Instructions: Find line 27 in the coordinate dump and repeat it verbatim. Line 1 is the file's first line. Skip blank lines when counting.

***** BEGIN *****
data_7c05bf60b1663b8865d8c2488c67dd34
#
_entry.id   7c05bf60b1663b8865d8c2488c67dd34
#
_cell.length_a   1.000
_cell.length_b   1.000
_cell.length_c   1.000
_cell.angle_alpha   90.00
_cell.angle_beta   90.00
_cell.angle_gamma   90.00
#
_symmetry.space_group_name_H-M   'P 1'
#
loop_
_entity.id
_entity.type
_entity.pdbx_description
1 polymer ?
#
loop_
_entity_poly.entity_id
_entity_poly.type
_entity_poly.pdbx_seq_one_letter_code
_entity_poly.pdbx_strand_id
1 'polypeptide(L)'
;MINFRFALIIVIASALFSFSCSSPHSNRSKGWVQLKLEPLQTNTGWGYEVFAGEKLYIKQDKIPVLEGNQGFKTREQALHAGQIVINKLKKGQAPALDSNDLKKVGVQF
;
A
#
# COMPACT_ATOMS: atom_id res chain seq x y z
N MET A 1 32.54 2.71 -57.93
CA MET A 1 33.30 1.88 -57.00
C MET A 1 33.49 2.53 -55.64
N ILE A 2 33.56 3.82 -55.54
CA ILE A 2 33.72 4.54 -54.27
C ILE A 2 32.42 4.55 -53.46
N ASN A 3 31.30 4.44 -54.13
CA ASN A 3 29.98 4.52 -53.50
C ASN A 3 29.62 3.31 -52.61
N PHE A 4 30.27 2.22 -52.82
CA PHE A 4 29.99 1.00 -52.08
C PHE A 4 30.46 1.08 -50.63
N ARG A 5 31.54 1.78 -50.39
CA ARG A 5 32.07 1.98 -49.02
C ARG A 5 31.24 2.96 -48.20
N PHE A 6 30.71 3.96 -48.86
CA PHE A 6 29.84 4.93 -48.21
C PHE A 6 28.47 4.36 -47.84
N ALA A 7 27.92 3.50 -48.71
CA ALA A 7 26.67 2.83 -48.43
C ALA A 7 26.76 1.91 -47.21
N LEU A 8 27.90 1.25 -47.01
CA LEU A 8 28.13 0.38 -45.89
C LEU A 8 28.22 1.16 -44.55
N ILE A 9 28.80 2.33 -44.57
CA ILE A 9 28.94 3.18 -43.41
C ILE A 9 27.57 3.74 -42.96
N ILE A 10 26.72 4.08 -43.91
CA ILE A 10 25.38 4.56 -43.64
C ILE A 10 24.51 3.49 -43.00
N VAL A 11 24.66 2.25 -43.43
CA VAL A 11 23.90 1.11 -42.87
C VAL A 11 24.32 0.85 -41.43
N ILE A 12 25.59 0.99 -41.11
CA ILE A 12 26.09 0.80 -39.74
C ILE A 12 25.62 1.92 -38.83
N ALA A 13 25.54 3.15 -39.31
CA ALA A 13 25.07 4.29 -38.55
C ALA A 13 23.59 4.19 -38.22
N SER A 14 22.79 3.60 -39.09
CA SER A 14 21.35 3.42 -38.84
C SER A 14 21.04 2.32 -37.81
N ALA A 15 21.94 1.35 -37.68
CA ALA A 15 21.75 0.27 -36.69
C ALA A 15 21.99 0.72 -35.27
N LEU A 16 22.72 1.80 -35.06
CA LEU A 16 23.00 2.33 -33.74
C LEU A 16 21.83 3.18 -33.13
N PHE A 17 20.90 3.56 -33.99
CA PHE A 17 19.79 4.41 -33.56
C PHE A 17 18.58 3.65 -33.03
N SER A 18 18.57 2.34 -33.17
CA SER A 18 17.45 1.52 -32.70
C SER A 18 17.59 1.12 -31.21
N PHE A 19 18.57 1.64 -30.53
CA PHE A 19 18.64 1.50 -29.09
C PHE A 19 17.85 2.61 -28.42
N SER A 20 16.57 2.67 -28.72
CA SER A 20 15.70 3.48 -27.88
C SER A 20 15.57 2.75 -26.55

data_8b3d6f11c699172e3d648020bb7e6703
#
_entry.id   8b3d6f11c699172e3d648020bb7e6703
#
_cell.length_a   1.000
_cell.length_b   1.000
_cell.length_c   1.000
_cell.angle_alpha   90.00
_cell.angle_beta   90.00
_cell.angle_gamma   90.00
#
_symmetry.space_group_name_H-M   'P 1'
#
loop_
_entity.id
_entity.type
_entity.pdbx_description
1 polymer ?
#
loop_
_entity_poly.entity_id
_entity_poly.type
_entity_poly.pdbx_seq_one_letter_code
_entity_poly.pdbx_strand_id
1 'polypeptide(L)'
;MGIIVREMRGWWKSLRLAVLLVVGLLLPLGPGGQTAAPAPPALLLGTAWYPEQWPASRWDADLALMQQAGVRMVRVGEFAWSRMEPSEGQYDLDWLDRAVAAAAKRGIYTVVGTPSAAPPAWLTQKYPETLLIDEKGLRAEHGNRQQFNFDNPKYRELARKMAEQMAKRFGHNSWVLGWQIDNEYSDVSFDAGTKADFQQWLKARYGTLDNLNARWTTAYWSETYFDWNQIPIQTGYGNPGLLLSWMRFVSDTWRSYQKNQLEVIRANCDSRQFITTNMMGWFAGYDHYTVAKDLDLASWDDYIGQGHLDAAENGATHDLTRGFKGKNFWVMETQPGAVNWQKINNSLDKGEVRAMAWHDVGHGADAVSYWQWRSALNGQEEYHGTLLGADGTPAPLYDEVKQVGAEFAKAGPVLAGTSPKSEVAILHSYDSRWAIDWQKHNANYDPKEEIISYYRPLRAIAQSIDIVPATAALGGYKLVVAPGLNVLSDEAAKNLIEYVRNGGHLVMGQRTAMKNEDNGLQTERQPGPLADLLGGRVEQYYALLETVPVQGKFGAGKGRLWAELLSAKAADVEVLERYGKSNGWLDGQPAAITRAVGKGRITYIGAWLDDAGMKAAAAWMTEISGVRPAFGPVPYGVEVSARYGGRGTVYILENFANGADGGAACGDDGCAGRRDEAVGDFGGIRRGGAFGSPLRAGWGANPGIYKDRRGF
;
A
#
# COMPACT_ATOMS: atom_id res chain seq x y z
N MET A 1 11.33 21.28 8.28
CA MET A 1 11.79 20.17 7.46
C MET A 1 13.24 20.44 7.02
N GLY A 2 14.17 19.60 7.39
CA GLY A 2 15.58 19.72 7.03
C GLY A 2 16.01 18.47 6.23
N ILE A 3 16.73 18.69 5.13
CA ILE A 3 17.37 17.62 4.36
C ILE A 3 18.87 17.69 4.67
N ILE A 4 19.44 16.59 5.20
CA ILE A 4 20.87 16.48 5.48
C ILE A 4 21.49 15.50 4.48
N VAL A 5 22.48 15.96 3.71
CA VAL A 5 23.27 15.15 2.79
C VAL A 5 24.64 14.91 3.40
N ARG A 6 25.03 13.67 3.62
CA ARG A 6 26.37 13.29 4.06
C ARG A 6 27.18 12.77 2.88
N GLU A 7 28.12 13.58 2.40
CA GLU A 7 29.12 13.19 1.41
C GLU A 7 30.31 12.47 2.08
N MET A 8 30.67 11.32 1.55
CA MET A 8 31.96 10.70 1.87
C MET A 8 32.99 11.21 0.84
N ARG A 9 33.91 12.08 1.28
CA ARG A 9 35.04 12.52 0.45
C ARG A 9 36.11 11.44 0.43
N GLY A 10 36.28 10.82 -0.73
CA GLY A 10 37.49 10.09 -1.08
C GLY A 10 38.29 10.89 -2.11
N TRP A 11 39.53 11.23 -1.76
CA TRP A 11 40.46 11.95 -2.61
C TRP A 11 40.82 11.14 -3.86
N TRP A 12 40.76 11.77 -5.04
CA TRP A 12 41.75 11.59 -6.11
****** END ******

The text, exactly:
;